John Corabi - Auntie Annie's, Belfast
John Corabi (Unplugged)
Auntie Annie’s, Belfast
Saturday, November 17th
Having played with or fronted the likes of Union, The Scream and Motley Crue – the latter on their genuinely impressive 1994 self-titled album – Pennsylvanian fifty-something John Corabi remains one of the most well travelled and well-versed hard rock performers in the business. With a CV with very few comparisons in the genre, tonight he brings his wide-ranging back catalogue and powerful voice to Belfast, stripped back and bare-boned.
Despite expressing disappointment at the poor turn-out at his two previous Irish dates on the current tour, Corabi has drawn a hefty crowd tonight – an eclectic melange of youth and experience; the curious and the heartily inducted. Kicking off with a swift one-two of Union tracks propped up on a stool – including single ‘Love (I Don’t Need It Anymore)’ – he is clearly on fine form; interspersing anecdotes and musings with vigorous yet minimalist renderings of songs faithfully echoed by tonight’s ever-growing audience.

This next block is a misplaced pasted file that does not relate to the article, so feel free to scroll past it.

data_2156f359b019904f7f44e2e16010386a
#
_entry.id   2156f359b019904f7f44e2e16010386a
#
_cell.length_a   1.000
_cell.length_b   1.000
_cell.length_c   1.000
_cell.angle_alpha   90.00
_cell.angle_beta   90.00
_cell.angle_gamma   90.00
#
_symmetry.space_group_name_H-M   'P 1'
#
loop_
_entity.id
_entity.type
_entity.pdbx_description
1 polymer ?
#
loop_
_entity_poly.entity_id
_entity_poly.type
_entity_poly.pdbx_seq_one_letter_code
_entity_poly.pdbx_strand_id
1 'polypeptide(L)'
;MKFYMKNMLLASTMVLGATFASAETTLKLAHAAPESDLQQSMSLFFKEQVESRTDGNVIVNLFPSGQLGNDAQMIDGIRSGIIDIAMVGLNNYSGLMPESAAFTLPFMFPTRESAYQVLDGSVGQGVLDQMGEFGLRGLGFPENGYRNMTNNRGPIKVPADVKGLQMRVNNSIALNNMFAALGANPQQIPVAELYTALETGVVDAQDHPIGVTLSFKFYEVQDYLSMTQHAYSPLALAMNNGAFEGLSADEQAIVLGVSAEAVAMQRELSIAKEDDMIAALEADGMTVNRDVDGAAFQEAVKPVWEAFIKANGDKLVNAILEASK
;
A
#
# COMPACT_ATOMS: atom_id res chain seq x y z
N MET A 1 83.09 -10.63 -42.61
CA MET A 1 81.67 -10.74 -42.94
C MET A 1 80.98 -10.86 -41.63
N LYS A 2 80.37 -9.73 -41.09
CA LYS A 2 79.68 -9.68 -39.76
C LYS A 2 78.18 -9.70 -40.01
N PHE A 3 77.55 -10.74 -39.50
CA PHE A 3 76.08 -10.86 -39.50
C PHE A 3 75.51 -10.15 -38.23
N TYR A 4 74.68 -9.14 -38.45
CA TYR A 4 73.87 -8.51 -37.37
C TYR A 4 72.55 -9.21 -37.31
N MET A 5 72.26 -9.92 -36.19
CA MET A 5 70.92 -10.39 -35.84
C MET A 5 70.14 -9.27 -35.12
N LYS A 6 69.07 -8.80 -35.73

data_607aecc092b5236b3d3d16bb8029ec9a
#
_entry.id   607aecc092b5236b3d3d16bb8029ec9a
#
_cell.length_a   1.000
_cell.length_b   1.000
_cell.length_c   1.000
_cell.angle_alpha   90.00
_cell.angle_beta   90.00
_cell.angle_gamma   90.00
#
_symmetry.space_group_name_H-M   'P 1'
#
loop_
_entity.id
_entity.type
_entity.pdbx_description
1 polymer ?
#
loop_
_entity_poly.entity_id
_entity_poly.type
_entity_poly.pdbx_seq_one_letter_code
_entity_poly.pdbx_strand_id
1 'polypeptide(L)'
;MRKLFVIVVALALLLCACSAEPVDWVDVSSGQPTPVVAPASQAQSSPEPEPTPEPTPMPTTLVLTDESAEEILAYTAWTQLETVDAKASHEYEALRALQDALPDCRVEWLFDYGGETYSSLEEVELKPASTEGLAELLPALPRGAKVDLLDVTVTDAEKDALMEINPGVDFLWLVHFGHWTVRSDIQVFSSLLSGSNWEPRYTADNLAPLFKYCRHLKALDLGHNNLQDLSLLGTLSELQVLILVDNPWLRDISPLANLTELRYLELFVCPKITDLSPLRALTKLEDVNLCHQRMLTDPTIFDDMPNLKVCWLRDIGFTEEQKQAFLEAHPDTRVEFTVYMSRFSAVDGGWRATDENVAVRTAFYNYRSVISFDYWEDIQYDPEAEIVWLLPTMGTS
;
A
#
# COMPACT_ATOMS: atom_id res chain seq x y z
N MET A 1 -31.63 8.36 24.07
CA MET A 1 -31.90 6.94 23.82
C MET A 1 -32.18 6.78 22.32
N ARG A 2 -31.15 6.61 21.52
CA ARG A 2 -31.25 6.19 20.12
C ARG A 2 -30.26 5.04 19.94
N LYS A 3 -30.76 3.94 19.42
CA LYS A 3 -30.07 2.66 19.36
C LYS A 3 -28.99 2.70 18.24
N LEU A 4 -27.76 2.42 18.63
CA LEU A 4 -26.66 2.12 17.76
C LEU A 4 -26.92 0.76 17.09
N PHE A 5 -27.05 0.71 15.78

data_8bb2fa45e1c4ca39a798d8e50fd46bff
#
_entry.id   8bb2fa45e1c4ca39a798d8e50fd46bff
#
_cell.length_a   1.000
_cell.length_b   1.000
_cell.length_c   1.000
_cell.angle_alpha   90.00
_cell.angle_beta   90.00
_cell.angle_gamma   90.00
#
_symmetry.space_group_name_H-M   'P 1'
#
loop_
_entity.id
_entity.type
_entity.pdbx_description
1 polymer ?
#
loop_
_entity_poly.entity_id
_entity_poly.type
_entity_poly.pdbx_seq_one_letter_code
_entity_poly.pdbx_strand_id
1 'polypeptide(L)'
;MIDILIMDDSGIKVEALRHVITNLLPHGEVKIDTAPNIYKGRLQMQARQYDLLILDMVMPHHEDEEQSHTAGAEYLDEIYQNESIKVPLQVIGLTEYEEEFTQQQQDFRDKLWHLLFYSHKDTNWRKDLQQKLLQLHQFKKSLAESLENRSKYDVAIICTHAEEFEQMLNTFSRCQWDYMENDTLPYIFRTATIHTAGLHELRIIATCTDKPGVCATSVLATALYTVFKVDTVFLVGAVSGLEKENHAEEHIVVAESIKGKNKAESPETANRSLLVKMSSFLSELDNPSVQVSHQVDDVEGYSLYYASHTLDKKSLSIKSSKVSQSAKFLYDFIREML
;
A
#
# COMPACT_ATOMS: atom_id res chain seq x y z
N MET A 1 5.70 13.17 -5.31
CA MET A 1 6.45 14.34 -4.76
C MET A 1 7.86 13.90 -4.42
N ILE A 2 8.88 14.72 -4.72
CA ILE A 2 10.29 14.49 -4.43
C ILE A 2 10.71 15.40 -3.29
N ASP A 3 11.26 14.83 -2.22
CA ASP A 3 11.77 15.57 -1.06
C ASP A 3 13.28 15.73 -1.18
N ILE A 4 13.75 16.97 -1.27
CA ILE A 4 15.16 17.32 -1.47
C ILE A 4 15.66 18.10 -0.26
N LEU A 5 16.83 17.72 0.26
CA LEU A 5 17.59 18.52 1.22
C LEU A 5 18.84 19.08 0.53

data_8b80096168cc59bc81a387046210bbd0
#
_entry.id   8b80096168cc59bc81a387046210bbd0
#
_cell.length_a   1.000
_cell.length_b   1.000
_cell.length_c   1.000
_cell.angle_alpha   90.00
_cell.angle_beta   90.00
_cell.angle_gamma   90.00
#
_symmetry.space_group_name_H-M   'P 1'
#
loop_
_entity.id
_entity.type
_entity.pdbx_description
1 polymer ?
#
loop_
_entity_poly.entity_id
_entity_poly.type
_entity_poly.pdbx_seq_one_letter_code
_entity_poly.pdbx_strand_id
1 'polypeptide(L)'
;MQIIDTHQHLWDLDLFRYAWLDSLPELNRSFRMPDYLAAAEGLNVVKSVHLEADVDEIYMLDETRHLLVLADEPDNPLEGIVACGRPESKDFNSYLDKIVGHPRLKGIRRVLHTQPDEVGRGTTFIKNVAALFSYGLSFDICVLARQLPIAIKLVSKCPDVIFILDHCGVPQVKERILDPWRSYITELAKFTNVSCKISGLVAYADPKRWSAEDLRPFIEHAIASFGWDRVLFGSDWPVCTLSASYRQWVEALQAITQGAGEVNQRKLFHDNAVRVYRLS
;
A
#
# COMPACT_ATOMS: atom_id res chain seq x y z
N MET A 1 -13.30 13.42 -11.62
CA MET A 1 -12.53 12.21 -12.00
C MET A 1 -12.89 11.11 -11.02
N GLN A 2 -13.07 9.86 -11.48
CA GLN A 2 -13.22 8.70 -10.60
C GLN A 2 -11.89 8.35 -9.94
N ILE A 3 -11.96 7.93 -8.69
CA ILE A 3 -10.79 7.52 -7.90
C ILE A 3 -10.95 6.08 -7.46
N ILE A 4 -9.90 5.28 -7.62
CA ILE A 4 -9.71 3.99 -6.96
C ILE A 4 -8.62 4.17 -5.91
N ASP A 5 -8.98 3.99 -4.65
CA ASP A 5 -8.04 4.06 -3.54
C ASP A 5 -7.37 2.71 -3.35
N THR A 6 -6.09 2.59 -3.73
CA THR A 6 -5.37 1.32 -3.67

A remarkable cover of early Aerosmith ballad ‘Seasons of Wither’ soon follows. The crowd, increasingly immersed in Corabi’s earnest approach in discussing his material and choice of covers tonight, become considerably more animated. Soon, a decidedly poignant rendition of Scream song ‘Father, Mother, Son’ precedes the notably more upbeat ‘Never Loved Her Anyway’ from the same album, a sense of occasion kicks into gear as dodgy harmonising and beer-fuelled gallivanting from the crowd takes hold.
Despite having to vocally contain a particularly lively member of the audience on a couple of occasions, tonight’s crowd are justifiably attentive of Corabi’s incredibly executed acoustic tales and snippets of wisdom tonight, Motley Crue tracks ‘Misunderstood’ and ‘Loveshine’ serving as a perfect accompaniment to set highlight and particular crowd favourite tonight, ‘Man On The Moon’. In spite of his fixed hard rock calling, the extent of John Corabi’s innate versatility and adaptability within such a genre comes to the fore time and time again this evening.
At the end up, with Crue’s ‘Power To The Music’ and a well-received repeat of ‘Loveshine’ to satisfy the decidedly inebriated demands of a female fan up front, Corabi concludes with Crue single ‘Smoking In The Boys Room’, a track which he had no part to play in on the original recording. Nonetheless, this is entirely besides the point tonight – the one-song encore only helping to emphasise Corabi’s (somewhat cult) reputation as easily one of the finest hard rock vocalists, guitarists and songwriters in the business.